Study finds social preference for sharing of limited healthcare budget with less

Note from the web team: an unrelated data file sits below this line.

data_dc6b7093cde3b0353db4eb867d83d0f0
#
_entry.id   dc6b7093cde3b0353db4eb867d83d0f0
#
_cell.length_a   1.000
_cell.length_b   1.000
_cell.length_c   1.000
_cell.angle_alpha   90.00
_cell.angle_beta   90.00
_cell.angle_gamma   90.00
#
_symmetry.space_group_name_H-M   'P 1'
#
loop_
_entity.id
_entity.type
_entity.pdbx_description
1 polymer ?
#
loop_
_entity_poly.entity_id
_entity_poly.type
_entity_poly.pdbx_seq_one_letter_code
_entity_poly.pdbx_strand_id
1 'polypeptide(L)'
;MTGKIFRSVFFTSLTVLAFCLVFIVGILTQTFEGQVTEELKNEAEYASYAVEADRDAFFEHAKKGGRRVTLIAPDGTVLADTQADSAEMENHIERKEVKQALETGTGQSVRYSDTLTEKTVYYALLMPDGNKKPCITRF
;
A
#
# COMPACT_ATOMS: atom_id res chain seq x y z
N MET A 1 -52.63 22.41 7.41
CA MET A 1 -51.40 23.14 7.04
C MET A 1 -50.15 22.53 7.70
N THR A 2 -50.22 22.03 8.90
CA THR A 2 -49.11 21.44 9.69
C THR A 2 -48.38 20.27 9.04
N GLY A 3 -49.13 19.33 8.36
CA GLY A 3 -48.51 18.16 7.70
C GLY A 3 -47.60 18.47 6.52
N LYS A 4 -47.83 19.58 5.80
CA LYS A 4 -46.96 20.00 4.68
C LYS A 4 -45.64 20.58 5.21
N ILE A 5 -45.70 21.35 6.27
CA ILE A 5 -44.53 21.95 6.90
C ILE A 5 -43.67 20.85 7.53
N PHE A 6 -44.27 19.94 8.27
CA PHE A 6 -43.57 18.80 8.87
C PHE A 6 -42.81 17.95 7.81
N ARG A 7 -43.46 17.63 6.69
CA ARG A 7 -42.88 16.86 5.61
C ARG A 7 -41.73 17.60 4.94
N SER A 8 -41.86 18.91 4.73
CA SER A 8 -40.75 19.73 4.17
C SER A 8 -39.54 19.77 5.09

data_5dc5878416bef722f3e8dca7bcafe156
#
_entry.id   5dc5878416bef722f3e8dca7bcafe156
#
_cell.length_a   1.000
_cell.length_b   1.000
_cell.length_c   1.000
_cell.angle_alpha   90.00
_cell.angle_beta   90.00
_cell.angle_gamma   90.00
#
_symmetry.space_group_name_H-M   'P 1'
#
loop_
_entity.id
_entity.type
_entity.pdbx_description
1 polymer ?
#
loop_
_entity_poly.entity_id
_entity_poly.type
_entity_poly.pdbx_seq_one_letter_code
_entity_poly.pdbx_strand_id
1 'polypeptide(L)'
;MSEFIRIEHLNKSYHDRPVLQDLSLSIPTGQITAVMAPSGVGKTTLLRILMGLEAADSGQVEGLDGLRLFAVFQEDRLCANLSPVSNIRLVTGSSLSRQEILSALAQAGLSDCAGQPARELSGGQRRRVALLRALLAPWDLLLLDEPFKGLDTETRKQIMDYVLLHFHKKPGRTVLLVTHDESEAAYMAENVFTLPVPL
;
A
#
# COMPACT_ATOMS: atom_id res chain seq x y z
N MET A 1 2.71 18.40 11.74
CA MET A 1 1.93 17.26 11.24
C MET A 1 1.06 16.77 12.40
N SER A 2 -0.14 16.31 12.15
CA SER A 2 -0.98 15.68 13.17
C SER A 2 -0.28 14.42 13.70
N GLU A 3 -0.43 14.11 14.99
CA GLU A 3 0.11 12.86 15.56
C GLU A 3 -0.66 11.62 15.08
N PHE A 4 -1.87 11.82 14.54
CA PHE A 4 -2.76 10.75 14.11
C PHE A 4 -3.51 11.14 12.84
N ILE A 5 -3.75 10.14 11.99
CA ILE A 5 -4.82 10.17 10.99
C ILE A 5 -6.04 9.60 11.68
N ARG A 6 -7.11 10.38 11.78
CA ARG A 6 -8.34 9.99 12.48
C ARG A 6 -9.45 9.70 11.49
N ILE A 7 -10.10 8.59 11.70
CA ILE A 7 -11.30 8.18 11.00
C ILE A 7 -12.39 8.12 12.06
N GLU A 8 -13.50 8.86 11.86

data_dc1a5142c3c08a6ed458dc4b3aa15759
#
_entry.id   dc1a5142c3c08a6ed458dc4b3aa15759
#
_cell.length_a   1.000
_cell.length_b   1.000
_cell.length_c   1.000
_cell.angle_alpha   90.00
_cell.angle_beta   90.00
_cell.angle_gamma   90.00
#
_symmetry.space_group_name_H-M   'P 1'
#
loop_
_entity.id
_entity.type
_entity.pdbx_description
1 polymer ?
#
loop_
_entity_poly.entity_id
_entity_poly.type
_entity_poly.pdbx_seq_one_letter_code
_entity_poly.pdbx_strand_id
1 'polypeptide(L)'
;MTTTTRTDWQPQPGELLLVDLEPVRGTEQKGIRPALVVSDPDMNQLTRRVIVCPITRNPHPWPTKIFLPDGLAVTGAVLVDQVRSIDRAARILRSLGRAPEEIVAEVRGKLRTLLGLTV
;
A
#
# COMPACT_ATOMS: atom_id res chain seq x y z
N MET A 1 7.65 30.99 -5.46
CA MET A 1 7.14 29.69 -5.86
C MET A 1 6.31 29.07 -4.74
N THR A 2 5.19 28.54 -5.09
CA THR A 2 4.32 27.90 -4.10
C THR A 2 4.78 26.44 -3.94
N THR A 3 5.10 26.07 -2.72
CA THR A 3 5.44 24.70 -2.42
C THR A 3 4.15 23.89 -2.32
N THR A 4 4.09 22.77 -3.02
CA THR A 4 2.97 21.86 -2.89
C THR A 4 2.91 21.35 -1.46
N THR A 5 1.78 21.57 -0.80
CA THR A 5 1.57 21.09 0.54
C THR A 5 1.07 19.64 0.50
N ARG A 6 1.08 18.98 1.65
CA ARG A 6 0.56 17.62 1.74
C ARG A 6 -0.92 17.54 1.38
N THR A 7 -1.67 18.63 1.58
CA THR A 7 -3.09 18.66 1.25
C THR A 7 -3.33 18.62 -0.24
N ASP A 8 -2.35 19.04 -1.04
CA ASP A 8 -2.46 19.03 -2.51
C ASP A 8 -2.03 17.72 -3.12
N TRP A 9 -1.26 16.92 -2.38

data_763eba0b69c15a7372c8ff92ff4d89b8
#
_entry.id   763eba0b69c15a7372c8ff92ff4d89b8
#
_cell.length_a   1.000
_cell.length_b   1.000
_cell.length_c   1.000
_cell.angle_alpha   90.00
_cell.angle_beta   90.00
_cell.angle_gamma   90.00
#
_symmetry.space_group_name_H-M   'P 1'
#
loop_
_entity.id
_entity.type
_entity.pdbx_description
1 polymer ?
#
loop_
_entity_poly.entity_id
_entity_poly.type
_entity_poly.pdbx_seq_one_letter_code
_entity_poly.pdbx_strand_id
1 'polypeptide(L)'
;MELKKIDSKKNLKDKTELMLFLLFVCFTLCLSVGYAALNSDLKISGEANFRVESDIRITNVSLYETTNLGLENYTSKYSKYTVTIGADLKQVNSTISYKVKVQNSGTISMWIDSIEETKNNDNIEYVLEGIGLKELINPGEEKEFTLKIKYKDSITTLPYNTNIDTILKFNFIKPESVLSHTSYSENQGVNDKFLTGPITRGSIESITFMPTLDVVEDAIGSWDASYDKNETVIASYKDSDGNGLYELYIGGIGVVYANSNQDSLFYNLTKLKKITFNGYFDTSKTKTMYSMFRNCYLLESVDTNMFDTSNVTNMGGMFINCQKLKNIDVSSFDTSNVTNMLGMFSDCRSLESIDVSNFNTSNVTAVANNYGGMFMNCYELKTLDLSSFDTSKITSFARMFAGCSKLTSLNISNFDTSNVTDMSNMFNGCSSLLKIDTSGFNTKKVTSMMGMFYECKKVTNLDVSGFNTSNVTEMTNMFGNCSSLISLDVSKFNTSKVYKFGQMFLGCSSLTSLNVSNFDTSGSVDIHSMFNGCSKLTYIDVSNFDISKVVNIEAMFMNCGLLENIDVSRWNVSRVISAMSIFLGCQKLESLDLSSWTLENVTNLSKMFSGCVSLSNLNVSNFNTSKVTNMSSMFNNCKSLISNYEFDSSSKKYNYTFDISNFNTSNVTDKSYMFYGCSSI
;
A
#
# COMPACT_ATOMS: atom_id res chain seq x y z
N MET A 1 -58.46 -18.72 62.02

first_img Source:https://ispor.org/ Aug 23 2018Value in Health, the official journal of ISPOR (the professional society for health economics and outcomes research), announced today the publication of study results suggesting that sharing is intrinsically important and that the public would support some funding of services for patients whose health problem is less severe than that of other identified patients, even when their treatment is less cost-effective. The report, Sharing and the Provision of “Cost-Ineffective” Life-Extending Services to Less Severely Ill Patients, was published in the August 2018 issue of Value in Health.Related StoriesFDA’s added sugar label could have substantial health and cost-saving benefitsSmart phone health monitoring devices will revolutionize healthcareMany healthcare workers often care for patients while sick, study findsIn this survey, members of the public were asked to divide a theoretical budget between two patients facing life-threatening illnesses of differing severities. Researchers found that respondents would choose to share the health budget between patients, even those in which the illness was less severe and services were not cost-effective. Such sentiment contradicts traditional cost-utility analysis, which prioritizes health services according to their statistically most cost-efficient use.”A limited number of studies have observed a social preference for allocating some part of a limited budget to services that are effective but not ‘cost-effective’ because of their high cost,” said author Jeff Richardson, Centre for Health Economics, Monash Business School, Monash University, Clayton, Victoria, Australia. “Our results are consistent with those findings. In each case presented, respondents divided budgets between patients irrespective of the accompanying circumstances. Our work suggests that there is a social preference for sharing, and that this may be the result of a common determinant of preferences and behaviors, namely, “reciprocity.” ​last_img

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